We are deeply sorry for your loss - the staff at Cotrell Funeral Service
Fierce. Trish was fierce. Be it as a supporter or adversary, Trish lived fiercely.
Fiercely independent. Fiercely opinionated. Fiercely her own woman.
Patricia Lynn Maples Hill (nee Smith) was born December 12, 1961, at Hollywood Presbyterian Hospital, Hollywood, California, to Constance and Byron Smith (Connie & Smitty) on an afternoon that was neither dark nor stormy. The Christmas tree had been decorated just days before. The crib awaited with yellow blankets.
As her parents had vagabond hearts, she grew up in Southern California, New Haven, Connecticut, Central Florida, and parts in between.
Trish was a brilliant and vibrant artist, working in acrylics, water colors, sketches and collage in a wide range of subjects, most notably Sci/Fi and Anime. She once painted a six-foot canvas of the Starship Enterprise journeying through space, and ten years later, gave her husband, Bill an exact 2 inch by 3 inch replica of the same painting.
She was a fantastic cook – family members and loved ones came from miles around when they got word that she was making her famous lasagna…it’s all in the homemade sauce…the recipe is a family heirloom.
Beloved wife, mother, sister, mother-figure and inspiration to a score of young people, illuminating darkness with her energy and caring, she was always the first to reach out a helping hand. Trish was the one running toward the crisis, rather than away from it.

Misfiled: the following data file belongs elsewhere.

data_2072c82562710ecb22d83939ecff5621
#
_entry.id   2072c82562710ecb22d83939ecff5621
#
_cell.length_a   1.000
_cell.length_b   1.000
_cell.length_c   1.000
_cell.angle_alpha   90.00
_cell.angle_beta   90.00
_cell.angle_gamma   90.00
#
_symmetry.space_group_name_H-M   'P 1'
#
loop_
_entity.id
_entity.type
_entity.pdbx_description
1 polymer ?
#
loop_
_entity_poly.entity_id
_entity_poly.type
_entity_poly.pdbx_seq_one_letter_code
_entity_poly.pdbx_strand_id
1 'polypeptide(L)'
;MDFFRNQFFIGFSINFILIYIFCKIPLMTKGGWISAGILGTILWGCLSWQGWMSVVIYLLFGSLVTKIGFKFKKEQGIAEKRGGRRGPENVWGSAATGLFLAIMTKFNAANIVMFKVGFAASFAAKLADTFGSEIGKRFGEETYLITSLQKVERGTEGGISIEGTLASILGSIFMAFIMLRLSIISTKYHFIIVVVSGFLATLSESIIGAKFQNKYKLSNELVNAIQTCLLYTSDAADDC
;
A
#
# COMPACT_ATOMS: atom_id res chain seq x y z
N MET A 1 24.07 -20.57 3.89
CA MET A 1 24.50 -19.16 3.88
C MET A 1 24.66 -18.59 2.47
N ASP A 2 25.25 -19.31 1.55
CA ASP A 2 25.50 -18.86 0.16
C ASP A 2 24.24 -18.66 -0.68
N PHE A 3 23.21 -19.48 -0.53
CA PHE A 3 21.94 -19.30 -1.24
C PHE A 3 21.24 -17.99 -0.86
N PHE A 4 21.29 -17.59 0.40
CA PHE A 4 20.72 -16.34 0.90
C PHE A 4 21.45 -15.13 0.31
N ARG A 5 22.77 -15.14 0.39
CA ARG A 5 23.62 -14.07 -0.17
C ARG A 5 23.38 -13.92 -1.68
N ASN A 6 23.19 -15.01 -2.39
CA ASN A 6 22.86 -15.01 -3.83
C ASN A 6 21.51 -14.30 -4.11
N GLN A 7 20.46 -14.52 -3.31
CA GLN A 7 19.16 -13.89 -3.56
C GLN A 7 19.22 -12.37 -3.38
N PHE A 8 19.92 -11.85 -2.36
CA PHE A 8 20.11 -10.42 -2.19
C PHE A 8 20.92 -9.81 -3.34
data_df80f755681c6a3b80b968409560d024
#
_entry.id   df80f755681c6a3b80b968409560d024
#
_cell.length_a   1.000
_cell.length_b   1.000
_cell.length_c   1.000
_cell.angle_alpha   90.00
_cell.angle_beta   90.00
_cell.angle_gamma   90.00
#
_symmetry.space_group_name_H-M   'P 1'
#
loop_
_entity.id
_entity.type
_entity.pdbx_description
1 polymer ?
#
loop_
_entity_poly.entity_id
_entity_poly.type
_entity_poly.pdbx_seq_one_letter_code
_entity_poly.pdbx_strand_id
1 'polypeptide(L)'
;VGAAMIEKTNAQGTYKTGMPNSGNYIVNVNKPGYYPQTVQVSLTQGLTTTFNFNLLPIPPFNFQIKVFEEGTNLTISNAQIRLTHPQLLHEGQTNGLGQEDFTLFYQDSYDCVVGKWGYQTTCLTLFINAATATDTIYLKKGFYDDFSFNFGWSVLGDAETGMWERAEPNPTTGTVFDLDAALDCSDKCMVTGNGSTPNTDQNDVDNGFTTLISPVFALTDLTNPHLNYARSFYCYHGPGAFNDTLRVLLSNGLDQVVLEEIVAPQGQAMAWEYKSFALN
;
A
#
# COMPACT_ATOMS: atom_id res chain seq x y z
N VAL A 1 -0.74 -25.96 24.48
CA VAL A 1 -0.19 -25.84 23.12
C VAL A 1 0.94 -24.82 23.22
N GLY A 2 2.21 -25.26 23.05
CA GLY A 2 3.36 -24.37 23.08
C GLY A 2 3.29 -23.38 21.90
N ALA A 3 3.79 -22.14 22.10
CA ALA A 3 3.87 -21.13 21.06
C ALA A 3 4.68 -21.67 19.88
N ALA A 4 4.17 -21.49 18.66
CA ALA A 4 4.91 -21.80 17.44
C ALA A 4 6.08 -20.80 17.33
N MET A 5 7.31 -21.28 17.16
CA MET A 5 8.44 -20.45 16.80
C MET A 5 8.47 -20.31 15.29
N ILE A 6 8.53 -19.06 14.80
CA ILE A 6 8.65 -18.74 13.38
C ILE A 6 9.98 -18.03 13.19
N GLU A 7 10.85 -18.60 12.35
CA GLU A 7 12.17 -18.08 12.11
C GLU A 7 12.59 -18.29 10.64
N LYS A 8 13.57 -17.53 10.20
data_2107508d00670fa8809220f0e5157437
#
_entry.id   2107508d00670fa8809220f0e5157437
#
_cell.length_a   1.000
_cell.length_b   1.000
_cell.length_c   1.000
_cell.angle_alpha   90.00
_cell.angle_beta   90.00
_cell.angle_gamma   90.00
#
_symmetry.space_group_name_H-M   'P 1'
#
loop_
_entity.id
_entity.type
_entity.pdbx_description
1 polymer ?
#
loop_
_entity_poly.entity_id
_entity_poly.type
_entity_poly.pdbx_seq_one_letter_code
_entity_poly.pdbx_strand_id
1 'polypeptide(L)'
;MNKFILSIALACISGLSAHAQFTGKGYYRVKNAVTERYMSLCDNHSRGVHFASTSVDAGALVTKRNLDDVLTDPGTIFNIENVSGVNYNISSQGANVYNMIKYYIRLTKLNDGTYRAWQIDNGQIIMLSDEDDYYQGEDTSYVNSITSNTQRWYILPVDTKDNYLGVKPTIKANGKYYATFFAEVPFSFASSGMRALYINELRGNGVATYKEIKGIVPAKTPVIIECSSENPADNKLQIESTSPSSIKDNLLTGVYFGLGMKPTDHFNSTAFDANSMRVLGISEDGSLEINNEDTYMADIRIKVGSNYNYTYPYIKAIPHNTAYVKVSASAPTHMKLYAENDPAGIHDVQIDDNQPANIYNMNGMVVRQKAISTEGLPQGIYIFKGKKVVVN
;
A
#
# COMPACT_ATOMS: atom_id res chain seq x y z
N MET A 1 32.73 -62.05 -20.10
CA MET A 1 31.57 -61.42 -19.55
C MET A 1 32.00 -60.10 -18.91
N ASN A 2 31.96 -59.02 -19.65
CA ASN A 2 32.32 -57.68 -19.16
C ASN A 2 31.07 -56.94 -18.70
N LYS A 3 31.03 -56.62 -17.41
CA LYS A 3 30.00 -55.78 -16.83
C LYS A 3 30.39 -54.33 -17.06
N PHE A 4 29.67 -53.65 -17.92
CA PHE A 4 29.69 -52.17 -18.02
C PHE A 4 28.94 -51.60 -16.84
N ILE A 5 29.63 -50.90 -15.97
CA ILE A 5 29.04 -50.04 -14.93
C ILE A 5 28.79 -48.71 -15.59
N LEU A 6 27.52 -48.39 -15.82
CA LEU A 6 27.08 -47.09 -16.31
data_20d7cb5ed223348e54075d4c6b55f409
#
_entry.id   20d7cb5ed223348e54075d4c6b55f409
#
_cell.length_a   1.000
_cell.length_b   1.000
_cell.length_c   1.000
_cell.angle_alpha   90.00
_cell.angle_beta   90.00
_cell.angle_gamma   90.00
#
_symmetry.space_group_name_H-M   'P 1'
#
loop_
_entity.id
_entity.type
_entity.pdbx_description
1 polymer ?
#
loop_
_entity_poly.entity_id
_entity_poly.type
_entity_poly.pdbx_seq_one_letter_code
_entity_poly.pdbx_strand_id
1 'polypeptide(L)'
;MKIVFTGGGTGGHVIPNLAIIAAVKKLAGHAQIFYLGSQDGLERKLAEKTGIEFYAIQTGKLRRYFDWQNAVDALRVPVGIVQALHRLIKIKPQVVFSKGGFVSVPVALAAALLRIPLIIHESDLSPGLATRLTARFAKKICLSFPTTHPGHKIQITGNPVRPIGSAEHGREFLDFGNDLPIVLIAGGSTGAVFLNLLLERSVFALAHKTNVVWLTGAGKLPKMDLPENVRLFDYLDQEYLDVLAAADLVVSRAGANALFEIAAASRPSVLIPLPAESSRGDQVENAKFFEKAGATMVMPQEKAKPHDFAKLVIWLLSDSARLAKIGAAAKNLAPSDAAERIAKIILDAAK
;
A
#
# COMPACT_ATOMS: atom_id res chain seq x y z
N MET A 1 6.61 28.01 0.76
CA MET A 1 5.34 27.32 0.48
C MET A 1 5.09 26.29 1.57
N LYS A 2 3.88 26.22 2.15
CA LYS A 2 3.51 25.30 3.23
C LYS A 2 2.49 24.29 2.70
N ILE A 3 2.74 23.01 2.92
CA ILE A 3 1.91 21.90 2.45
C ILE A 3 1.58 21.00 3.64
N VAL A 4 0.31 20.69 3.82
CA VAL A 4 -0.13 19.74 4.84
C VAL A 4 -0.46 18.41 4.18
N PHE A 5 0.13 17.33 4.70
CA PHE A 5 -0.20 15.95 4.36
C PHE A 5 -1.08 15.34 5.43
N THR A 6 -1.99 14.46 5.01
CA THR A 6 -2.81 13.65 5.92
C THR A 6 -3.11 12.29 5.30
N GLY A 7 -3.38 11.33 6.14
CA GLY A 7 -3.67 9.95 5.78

Known for her piercing wit and sharp intellect, Trish was an avid reader, especially fond of writers of Science Fiction like Isaac Asimov & Robert Heinlein. Her finely-honed researching skills were robust: she was able to get to the bones of whatever subject she tackled. A believer that God is in the details, she applied that principle to all she undertook, from creating memory books, to drying herbs to inventing believable and functional costumes for a post-apocalyptic short film.
A member of the Poplar Bluff community for over a decade, Trish is survived by her cherished husband Bill Hill, elder son Steven Maples and his wife, Jennifer, younger son Darryl, six adored grandchildren, assorted nieces, nephews, and cousins, big sisters Catherine Stahl, elizabeth iannaci, and Leslie Dryer (who she always called Rosie), and an aggregation of young people Trish kept in her heart and sometimes home. All who knew her will continue to carry a spark of her spirit with them.
One of her favorite quotes was from William Blake’s Auguries of Innocence
To see a World in a Grain of Sand. And a Heaven in a Wild Flower. Hold Infinity in the palm of your hand. And Eternity in an hour.